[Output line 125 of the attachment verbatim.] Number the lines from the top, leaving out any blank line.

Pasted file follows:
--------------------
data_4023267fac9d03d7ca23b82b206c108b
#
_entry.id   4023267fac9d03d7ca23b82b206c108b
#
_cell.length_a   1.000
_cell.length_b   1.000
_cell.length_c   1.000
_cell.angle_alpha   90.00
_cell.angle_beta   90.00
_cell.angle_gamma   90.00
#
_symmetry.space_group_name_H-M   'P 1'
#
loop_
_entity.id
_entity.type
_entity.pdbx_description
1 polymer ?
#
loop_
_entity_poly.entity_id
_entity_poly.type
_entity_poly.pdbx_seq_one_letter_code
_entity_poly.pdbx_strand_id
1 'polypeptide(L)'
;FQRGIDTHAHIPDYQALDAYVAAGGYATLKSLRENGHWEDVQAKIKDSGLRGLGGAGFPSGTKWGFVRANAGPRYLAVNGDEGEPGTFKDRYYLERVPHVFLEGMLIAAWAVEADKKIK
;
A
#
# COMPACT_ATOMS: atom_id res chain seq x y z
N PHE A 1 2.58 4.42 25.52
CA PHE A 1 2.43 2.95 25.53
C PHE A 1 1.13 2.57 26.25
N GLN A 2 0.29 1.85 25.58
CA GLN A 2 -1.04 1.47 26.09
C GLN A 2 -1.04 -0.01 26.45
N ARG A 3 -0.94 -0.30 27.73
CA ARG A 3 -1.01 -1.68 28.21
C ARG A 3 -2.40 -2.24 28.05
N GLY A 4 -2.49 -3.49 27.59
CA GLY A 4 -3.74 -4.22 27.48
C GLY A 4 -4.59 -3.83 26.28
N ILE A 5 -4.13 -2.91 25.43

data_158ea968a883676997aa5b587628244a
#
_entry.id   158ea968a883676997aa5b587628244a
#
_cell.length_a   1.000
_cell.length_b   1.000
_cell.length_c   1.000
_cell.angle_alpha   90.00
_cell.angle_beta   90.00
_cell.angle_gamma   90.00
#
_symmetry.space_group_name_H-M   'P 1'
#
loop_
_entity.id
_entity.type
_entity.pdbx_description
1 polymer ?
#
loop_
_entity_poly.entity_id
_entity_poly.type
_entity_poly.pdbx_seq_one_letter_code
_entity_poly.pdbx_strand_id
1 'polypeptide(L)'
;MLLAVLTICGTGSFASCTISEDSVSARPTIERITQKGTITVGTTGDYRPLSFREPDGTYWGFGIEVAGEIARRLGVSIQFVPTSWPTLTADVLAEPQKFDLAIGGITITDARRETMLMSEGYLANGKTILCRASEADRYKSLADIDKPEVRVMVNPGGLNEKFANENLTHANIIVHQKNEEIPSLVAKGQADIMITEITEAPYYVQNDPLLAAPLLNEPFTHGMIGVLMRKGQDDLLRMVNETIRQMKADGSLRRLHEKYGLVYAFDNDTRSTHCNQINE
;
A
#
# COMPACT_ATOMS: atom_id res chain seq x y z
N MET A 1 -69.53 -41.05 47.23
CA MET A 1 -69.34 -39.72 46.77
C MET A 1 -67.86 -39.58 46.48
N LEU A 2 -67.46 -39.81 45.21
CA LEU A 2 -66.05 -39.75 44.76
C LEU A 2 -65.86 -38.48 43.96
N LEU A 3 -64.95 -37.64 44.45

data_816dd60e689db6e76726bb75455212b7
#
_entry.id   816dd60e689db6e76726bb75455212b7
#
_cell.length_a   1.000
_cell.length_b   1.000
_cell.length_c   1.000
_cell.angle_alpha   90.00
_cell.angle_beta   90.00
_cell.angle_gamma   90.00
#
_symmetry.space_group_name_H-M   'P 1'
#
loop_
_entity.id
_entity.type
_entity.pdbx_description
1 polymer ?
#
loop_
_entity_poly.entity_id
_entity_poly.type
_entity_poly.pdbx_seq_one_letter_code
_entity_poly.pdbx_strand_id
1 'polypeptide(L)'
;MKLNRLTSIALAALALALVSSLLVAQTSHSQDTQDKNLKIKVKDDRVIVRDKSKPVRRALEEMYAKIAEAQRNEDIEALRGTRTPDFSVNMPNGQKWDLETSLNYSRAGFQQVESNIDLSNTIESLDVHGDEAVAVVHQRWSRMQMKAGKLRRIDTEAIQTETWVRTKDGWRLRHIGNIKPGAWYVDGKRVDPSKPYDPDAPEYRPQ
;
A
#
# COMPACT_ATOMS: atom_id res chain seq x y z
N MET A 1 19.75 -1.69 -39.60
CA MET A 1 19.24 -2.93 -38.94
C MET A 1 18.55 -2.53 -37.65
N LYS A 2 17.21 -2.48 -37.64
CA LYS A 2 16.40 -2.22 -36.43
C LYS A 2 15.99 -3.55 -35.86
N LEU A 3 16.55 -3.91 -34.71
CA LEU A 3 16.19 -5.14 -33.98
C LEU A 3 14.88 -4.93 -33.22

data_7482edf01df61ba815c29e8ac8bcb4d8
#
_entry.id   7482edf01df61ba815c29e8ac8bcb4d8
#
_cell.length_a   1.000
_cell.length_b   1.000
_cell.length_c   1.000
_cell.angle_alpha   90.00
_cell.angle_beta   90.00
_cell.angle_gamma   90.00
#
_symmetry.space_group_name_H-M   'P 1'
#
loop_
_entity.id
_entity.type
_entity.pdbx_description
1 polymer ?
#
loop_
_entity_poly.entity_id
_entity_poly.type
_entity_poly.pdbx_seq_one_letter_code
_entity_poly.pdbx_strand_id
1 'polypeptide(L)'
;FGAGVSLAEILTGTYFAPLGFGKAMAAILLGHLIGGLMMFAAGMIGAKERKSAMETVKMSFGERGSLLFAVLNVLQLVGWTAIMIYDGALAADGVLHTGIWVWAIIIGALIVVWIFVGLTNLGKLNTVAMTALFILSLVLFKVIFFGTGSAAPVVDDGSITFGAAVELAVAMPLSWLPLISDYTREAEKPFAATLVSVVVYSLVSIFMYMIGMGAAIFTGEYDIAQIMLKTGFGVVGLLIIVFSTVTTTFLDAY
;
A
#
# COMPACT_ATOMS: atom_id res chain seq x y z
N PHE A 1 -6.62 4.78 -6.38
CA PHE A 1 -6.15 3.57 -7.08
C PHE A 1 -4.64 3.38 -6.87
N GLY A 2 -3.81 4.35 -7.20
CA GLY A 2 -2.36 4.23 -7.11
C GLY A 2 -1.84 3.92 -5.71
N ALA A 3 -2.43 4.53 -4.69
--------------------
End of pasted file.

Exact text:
_cell.length_b   1.000